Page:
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Hi, I've tried a lot of Linux distro: redhat8, redhat9, rhel3, rhel4, fc3,suse 9.2, slack 10 - 10.1, ubuntu. I want to try another UNIX derived OS. My mind goes ...
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  1. #1
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    FreeBSD vs Solaris. What to try next....?


    Hi,

    I've tried a lot of Linux distro: redhat8, redhat9, rhel3, rhel4, fc3,suse 9.2, slack 10 - 10.1, ubuntu.

    I want to try another UNIX derived OS.

    My mind goes to FreeBSD 5.4 or Solaris 10. What do you advice me to try? I have downloaded both of them and now I am waiting to decide myself....

    Which do you think would be more appreciated / used in the future?

    What about the industry demand?

  2. #2
    Linux Guru techieMoe's Avatar
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    Re: FreeBSD vs Solaris. What to try next....?

    Quote Originally Posted by ddaas
    Hi,

    I've tried a lot of Linux distro: redhat8, redhat9, rhel3, rhel4, fc3,suse 9.2, slack 10 - 10.1, ubuntu.

    I want to try another UNIX derived OS.
    Just to point out, Linux is not UNIX-derived. It is a clone developed independently by Linus Torvalds made to act like UNIX, but it does not contain any UNIX code.

    BSD on the other hand was once a spinoff of UNIX (though now AFAIK they don't have any proprietary AT&T code anymore). BSD could be called "UNIX-derived" because at one time it was based on UNIX code.

    Solaris is UNIX, if I'm not mistaken. Sun has paid royalties to The Open Group and been blessed with the official seal that says their proprietary OS meets the standards set by the Open Group to be called "UNIX."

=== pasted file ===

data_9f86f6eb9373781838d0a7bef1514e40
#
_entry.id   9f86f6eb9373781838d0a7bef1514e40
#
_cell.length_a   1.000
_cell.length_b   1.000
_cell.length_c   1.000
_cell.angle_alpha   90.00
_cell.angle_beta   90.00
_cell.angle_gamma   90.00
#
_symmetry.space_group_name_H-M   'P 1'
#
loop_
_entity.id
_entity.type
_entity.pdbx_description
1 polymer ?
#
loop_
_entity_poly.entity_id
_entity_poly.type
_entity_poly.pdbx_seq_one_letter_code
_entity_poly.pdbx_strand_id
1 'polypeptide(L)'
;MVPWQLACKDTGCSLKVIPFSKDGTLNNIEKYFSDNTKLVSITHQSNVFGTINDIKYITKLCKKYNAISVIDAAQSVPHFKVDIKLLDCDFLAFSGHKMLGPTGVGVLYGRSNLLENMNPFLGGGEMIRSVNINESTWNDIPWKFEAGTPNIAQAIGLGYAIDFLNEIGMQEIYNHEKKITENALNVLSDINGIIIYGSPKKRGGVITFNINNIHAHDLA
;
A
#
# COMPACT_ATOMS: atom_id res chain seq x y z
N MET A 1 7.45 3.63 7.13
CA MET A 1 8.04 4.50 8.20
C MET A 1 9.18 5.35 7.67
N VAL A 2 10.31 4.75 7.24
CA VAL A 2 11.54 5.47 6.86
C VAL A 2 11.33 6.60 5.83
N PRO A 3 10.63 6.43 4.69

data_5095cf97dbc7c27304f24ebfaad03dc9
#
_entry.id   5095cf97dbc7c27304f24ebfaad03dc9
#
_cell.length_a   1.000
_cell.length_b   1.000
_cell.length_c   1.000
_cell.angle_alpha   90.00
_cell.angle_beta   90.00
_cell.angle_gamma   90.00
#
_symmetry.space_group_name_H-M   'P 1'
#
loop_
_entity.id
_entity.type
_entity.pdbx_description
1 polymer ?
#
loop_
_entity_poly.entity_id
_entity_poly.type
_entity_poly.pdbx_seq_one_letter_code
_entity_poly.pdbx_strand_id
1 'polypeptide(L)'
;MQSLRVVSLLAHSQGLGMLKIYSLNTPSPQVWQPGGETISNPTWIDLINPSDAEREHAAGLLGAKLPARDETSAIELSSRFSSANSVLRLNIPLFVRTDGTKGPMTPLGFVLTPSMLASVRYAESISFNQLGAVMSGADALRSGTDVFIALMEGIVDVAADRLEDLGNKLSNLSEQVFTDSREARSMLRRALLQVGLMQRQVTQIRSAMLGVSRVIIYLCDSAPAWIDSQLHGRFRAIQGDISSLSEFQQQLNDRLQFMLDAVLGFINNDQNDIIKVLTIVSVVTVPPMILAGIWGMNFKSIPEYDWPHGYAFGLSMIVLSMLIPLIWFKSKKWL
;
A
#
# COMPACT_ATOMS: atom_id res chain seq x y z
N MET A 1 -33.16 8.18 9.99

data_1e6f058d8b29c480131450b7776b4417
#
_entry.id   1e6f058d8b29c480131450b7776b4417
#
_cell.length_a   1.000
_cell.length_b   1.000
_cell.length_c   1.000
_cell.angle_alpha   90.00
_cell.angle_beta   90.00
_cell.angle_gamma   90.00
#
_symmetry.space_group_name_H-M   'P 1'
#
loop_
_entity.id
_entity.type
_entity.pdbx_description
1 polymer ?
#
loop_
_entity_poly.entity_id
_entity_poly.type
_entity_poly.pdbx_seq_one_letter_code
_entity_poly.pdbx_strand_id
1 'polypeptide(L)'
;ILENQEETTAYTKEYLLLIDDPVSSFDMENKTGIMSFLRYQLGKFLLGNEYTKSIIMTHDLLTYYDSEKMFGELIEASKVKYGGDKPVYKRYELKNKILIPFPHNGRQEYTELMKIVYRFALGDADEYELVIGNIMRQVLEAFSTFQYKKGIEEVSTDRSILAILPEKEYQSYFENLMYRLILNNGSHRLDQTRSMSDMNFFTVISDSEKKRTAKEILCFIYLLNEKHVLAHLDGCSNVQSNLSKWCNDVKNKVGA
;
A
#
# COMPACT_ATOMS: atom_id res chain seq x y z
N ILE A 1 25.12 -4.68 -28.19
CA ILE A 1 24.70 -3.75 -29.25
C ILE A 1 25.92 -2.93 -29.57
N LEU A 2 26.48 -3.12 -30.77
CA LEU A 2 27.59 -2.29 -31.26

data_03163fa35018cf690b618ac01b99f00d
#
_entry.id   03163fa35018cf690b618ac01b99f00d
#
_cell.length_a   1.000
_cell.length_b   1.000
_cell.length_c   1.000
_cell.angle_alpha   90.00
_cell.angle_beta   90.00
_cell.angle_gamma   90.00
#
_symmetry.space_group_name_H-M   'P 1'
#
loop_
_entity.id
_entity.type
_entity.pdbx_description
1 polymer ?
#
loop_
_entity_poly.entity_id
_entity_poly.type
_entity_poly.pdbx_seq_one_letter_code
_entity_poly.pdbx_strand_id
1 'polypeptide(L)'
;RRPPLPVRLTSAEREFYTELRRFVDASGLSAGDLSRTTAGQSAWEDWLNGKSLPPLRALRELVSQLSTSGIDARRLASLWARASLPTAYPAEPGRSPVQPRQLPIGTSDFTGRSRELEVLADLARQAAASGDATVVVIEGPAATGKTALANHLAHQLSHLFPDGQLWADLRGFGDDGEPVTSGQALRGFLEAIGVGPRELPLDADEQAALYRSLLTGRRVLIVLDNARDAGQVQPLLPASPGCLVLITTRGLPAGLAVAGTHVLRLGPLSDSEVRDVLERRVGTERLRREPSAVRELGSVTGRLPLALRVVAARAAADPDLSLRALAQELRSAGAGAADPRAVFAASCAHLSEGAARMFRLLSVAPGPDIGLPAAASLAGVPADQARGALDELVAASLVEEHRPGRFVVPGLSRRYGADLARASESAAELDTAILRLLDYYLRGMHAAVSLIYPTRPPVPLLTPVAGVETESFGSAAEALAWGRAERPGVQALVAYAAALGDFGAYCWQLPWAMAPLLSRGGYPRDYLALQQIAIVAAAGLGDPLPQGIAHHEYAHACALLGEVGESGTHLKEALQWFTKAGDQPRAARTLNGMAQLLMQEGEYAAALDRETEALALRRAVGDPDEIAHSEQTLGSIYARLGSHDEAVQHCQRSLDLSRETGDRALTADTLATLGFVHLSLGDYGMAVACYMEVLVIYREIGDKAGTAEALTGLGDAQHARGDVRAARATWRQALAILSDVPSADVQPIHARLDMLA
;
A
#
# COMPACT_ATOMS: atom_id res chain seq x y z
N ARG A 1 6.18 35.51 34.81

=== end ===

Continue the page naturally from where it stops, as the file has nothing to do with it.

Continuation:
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    Just to point out, Linux is not UNIX-derived. It is a clone developed independently by Linus Torvalds made to act like UNIX, but it does not contain any UNIX code.
    Only the kernel was developed by Linus. Linux is more than the kernel.

    You are right Linux contains no Unix code.

    Anyway Unix could be divided in BSD (from Berkeley) and System V Release 5 from AT&T (SVR5) - just as a historical point of view.
    AFAIK Solaris was based on the code from BSD at the beginning, but now it is based on SVR5.
    Other SVR4 commercial Unix (AIX, HP etc.).

    The BSD style Unix are: OpenBSD, NetBSD, FreeBSD etc.

    I could be wrong and I am waiting for someone to correct me.

    So, what should I try: Solaris or FreeBSD?

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    I'd try BSD as solaris has many issues on i386 hardware.

    Unless you have a sparc machine lying around ....then i'd still say, go with *BSD.


    just FYI


    FreeBSD is an advanced operating system for x86 compatible (including Pentium® and Athlon™), amd64 compatible (including Opteron™, Athlon 64, and EM64T), Alpha/AXP, IA-64, PC-98 and UltraSPARC® architectures. It is derived from BSD, the version of UNIX® developed at the University of California, Berkeley.

  5. #5
    Linux User George Harrison's Avatar
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    Solaris sucks on x86, IMO. I have the four cd's to Solaris 10, I eventually installed it without too much trouble. I chose the Java Desktop (Gnome) and went from there. I kinda felt uncomfortable using it.. the Java Desktop was pretty, there were some decent apps, but it was like sitting in a pretty lounge at the dentists office just waiting to get that root canal (ok not that bad), but it is pretty uncomfortable I thought. I just thought to myself "O..K.. now what do I do with this thing?" I took it off after I said that. In something like Debian or Gentoo I immediately start toying around with apt or portage files, have some fun, get some packages, start a home. With FreeBSD, ports is just too cool and I like using it in CLI. With Solaris it was just.. meh.

    It's your choice, but I would have to recommend FreeBSD by a longshot.
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  6. #6
    Linux User zacam87's Avatar
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    where does one go about finding solaris? do you need to pay for it?
    I can imagine a perfect world, a world without hate, a world without war. Then I can imagine us attacking that world because they\'d never expect it.

  7. #7
    Linux Guru techieMoe's Avatar
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    Quote Originally Posted by zacam87
    where does one go about finding solaris? do you need to pay for it?
    No, you can download the latest build of Solaris from Sun's website for free. It's 4 CDs or 1 DVD if I'm not mistaken.
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